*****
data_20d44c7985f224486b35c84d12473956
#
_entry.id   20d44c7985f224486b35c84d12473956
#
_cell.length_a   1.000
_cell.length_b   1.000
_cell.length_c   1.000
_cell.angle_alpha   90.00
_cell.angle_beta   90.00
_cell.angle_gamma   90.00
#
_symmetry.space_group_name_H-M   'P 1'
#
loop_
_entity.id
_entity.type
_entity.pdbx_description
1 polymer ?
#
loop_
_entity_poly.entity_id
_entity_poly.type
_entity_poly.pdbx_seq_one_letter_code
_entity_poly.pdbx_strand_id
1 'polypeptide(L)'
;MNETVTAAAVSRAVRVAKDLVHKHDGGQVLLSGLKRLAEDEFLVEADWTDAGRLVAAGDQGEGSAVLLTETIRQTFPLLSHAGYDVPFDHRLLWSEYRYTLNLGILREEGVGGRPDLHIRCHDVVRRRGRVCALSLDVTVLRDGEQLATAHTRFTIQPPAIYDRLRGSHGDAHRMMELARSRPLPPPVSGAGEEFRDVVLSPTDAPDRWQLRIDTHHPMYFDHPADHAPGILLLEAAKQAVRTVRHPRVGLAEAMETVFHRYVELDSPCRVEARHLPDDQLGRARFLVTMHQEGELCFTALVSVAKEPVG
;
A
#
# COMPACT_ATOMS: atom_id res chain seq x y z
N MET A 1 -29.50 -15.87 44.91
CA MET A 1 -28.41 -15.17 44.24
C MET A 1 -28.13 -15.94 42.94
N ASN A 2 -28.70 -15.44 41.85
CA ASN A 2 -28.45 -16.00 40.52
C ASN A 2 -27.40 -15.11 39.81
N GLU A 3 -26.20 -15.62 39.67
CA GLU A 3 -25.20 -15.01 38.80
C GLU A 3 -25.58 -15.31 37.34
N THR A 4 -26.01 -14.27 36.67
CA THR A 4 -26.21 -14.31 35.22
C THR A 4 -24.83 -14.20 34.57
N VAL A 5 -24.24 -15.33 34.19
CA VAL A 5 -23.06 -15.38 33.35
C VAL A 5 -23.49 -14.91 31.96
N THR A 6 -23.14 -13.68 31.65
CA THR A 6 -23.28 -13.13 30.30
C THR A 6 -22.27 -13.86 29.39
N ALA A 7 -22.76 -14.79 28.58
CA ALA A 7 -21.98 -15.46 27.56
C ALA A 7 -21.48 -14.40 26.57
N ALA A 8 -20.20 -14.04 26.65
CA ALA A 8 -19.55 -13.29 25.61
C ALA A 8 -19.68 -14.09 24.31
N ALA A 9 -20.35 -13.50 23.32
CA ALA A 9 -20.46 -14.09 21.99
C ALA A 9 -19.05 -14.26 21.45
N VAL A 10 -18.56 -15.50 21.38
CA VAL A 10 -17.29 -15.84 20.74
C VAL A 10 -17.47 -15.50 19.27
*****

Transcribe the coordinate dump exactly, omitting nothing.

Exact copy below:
data_20d44c7985f224486b35c84d12473956
#
_entry.id   20d44c7985f224486b35c84d12473956
#
_cell.length_a   1.000
_cell.length_b   1.000
_cell.length_c   1.000
_cell.angle_alpha   90.00
_cell.angle_beta   90.00
_cell.angle_gamma   90.00
#
_symmetry.space_group_name_H-M   'P 1'
#
loop_
_entity.id
_entity.type
_entity.pdbx_description
1 polymer ?
#
loop_
_entity_poly.entity_id
_entity_poly.type
_entity_poly.pdbx_seq_one_letter_code
_entity_poly.pdbx_strand_id
1 'polypeptide(L)'
;MNETVTAAAVSRAVRVAKDLVHKHDGGQVLLSGLKRLAEDEFLVEADWTDAGRLVAAGDQGEGSAVLLTETIRQTFPLLSHAGYDVPFDHRLLWSEYRYTLNLGILREEGVGGRPDLHIRCHDVVRRRGRVCALSLDVTVLRDGEQLATAHTRFTIQPPAIYDRLRGSHGDAHRMMELARSRPLPPPVSGAGEEFRDVVLSPTDAPDRWQLRIDTHHPMYFDHPADHAPGILLLEAAKQAVRTVRHPRVGLAEAMETVFHRYVELDSPCRVEARHLPDDQLGRARFLVTMHQEGELCFTALVSVAKEPVG
;
A
#
# COMPACT_ATOMS: atom_id res chain seq x y z
N MET A 1 -29.50 -15.87 44.91
CA MET A 1 -28.41 -15.17 44.24
C MET A 1 -28.13 -15.94 42.94
N ASN A 2 -28.70 -15.44 41.85
CA ASN A 2 -28.45 -16.00 40.52
C ASN A 2 -27.40 -15.11 39.81
N GLU A 3 -26.20 -15.62 39.67
CA GLU A 3 -25.20 -15.01 38.80
C GLU A 3 -25.58 -15.31 37.34
N THR A 4 -26.01 -14.27 36.67
CA THR A 4 -26.21 -14.31 35.22
C THR A 4 -24.83 -14.20 34.57
N VAL A 5 -24.24 -15.33 34.19
CA VAL A 5 -23.06 -15.38 33.35
C VAL A 5 -23.49 -14.91 31.96
N THR A 6 -23.14 -13.68 31.65
CA THR A 6 -23.28 -13.13 30.30
C THR A 6 -22.27 -13.86 29.39
N ALA A 7 -22.76 -14.79 28.58
CA ALA A 7 -21.98 -15.46 27.56
C ALA A 7 -21.48 -14.40 26.57
N ALA A 8 -20.20 -14.04 26.65
CA ALA A 8 -19.55 -13.29 25.61
C ALA A 8 -19.68 -14.09 24.31
N ALA A 9 -20.35 -13.50 23.32
CA ALA A 9 -20.46 -14.09 21.99
C ALA A 9 -19.05 -14.26 21.45
N VAL A 10 -18.56 -15.50 21.38
CA VAL A 10 -17.29 -15.84 20.74
C VAL A 10 -17.47 -15.50 19.27